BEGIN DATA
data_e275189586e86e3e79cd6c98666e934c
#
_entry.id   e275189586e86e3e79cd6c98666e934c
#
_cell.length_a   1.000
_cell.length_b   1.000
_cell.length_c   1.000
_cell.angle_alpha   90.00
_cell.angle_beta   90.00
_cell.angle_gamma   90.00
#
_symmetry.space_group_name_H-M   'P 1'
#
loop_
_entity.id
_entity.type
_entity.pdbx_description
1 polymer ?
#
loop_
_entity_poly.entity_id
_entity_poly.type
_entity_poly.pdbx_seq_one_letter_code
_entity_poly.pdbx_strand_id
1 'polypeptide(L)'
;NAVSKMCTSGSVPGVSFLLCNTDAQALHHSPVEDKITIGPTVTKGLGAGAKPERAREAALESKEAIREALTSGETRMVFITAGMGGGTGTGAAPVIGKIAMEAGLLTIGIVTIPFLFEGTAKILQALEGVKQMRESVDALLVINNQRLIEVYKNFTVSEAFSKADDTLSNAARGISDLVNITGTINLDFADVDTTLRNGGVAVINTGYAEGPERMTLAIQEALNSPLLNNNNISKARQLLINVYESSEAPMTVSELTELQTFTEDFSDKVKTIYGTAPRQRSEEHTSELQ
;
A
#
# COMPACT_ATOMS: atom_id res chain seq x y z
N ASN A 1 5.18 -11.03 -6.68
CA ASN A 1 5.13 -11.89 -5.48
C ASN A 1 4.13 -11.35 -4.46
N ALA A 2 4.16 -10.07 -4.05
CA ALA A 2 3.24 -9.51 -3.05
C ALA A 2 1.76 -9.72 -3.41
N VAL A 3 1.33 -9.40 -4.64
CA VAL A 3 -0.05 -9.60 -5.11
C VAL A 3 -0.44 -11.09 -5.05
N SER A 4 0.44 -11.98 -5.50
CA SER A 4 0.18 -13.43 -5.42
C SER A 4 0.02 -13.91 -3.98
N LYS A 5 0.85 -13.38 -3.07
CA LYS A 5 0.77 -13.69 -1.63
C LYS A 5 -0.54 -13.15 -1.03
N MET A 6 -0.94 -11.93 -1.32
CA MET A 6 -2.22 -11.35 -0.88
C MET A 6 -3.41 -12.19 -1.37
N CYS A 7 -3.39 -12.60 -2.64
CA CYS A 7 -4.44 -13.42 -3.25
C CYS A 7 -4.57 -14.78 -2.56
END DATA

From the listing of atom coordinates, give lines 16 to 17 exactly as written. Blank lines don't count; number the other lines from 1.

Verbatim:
_entity.type
_entity.pdbx_description